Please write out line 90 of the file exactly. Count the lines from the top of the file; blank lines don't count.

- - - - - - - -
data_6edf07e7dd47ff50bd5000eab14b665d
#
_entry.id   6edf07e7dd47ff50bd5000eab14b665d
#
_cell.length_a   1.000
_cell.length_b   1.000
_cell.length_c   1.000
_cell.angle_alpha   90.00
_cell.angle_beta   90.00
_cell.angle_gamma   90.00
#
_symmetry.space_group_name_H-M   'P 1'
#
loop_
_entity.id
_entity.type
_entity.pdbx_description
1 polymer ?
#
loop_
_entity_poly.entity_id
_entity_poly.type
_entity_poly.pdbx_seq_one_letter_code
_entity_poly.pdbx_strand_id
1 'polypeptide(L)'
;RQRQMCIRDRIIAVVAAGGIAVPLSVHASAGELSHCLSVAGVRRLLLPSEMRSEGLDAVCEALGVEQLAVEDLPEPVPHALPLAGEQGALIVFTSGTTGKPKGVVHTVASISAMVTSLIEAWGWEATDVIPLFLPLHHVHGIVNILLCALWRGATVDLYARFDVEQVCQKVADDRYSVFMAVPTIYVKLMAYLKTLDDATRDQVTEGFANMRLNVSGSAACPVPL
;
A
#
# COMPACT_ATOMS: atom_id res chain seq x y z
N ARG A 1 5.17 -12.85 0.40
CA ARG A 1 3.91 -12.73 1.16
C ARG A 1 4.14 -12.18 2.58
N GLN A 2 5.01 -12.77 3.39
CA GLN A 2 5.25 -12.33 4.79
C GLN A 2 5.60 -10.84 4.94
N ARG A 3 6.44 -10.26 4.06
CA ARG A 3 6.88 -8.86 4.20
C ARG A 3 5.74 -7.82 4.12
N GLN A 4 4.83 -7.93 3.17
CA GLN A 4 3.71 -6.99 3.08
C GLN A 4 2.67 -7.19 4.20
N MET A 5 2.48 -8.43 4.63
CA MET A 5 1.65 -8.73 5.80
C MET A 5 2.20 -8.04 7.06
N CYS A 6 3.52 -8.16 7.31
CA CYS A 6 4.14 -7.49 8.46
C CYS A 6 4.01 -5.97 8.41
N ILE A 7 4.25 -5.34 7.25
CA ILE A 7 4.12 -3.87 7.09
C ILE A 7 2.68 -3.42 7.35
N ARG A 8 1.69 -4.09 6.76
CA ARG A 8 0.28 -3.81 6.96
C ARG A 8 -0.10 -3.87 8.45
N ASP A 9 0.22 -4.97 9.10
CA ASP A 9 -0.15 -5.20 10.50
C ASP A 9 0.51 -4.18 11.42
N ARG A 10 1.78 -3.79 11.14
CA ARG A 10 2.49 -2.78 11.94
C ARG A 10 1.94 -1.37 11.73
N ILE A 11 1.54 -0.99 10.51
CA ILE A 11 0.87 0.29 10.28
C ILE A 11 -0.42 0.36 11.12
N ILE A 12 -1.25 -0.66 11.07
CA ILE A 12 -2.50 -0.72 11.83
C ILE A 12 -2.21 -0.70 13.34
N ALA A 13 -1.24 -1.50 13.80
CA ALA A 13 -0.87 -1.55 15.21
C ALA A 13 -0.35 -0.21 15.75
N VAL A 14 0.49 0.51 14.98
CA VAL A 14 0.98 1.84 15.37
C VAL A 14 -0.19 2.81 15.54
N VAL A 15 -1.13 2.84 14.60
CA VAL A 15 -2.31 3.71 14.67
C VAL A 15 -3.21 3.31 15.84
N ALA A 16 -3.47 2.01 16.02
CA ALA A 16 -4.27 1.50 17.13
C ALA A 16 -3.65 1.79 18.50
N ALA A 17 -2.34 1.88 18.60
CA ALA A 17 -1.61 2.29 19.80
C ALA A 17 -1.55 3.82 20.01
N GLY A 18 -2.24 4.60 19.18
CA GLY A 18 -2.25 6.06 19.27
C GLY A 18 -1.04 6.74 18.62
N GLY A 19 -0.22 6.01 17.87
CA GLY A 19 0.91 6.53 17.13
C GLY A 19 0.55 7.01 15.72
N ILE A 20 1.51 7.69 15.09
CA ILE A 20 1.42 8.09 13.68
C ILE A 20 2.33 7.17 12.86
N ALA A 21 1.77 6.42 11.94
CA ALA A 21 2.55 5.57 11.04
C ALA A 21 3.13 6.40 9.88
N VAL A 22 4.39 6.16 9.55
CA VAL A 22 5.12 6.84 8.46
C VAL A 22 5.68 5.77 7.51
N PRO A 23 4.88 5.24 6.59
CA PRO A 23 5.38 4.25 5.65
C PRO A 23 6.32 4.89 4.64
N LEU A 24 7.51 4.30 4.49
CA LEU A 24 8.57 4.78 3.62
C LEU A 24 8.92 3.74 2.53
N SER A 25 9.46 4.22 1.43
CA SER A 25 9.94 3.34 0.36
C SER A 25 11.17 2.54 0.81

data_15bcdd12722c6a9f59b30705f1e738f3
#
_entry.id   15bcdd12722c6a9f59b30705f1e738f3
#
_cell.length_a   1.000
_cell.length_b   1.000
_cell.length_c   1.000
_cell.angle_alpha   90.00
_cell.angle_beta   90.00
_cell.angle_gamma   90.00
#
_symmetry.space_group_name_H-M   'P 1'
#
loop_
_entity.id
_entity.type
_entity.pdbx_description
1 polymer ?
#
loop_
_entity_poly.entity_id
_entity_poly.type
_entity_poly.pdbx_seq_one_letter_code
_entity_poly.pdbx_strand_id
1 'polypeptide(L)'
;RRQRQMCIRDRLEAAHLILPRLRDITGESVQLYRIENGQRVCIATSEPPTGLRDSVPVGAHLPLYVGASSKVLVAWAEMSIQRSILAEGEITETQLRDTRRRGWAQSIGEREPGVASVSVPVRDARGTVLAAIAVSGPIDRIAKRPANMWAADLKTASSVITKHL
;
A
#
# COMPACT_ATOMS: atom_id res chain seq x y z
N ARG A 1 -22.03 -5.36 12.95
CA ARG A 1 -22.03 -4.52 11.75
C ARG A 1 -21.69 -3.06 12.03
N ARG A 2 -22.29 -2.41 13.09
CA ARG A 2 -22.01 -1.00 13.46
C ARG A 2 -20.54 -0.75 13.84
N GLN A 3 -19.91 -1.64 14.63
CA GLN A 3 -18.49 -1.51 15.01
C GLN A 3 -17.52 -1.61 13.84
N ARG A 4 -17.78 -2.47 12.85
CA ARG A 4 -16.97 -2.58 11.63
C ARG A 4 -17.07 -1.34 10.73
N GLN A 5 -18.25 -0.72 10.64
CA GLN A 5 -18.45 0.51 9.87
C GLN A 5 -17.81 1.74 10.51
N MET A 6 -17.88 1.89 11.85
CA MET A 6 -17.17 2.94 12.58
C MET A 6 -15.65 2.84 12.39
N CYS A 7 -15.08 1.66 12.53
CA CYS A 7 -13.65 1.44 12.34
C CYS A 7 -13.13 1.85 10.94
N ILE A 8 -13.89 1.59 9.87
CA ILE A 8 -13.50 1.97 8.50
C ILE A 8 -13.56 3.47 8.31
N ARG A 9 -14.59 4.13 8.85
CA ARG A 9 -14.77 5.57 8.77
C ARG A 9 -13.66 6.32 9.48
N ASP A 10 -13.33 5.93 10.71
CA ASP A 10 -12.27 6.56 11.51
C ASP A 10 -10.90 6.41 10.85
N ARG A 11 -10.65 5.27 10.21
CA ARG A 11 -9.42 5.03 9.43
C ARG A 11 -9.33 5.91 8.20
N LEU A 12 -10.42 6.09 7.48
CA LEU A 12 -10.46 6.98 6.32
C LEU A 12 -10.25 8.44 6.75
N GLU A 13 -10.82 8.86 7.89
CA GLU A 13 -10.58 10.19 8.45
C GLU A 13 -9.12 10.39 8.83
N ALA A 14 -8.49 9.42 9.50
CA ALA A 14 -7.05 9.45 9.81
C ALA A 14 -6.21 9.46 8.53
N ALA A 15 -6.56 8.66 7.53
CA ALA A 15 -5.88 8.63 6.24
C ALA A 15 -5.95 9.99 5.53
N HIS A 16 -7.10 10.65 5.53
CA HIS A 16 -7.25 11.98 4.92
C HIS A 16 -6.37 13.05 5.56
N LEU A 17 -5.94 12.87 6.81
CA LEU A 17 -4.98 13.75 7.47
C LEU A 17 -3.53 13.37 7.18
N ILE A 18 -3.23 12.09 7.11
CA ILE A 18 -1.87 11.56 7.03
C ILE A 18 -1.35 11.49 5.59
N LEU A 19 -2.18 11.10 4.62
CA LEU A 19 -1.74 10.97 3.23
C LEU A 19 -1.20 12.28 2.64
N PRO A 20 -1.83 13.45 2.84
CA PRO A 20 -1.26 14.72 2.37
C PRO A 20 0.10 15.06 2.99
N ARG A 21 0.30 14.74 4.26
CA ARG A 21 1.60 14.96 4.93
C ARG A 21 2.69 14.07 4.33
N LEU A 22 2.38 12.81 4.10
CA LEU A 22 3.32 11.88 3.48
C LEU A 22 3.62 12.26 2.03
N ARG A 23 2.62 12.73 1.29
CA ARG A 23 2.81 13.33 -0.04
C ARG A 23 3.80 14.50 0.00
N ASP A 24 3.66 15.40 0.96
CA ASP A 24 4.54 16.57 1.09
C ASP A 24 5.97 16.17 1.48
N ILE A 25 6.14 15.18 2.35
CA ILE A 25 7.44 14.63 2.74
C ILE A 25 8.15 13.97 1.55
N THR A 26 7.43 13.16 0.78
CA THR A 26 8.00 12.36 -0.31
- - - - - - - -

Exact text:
C ILE A 20 2.33 7.17 12.86